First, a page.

Tuesday, February 19, 2008

Depression: A Moldy Issue?

New research reveals that people living in damp moldy houses have a higher risk of developing depression. This groundbreaking public health study, published in the American Journal of Public Health, is the largest study to associate mold and mood.

While a handful of European studies published over the past decade linked mold to depression, these researchers originally set out to debunk that link. Needless to say, the skeptical US researchers were quite surprised when their study actually substantiated the European studies.

Researchers analized data from a large-scale European survey of housing and health that included almost 6,000 adults in almost 3,000 households. This analysis found a "solid association" between depression and the condition of the home.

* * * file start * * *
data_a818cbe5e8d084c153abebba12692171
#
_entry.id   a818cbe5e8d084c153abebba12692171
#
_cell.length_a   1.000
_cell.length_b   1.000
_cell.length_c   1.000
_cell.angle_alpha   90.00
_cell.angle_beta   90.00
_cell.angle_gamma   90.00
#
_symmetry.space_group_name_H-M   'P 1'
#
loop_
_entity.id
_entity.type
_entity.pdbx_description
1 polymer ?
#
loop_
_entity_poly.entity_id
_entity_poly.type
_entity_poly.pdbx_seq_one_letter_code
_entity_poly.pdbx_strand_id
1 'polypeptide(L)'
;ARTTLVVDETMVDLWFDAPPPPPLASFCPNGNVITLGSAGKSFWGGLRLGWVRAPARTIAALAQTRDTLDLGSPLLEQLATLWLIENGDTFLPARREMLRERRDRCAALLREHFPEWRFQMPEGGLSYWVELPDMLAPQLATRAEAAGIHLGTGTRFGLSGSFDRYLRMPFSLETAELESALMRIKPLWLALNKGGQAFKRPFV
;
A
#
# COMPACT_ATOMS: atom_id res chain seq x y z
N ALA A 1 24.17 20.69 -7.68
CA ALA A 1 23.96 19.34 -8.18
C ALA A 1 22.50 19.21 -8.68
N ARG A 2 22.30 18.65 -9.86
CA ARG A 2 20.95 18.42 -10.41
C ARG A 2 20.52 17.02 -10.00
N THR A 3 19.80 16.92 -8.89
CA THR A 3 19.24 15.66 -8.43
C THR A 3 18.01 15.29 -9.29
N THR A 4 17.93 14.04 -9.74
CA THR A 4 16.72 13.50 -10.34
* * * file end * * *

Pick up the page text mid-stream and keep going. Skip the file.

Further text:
Molds are toxins that can affect the nervous and immune system, as well as the part of the brain linked to social function. Researchers of the US study are still not entirely convinced that mold itself directly causes depression. Mold-related health problems such as illness, wheezing and fatigue could elevate the risk for depression. Also, a perceived lack of control over the household environment could also increase the risk of depression.

What the study does make clear is that an unhealthy home is unhealthy for the mental state of the people who live in it.

2 comments:

MaryJo said...

Am always amused at recent official scientific studies confirming what lots of us have known for a long time. An unhealthy environment (at home, at work, at school) can make us sick--whether it's depression, allergies, ADD, or other serious chronic illnesses.

My own experience with a moldy garage was the worst hay-fever-like allergy I'd ever had. And yes, it was very depressing.

MaryJo said...

Absolutely. As an adult with ADHD which I had as a child, I can't imagine, in my wildest dreams, being able to work or think without music in the background. Bach will do as will New Age. But has to be instrumental music.

So what does the Stockholm study mean by "noise?" Kind of a vague term which I'm assuming includes music.

MaryJo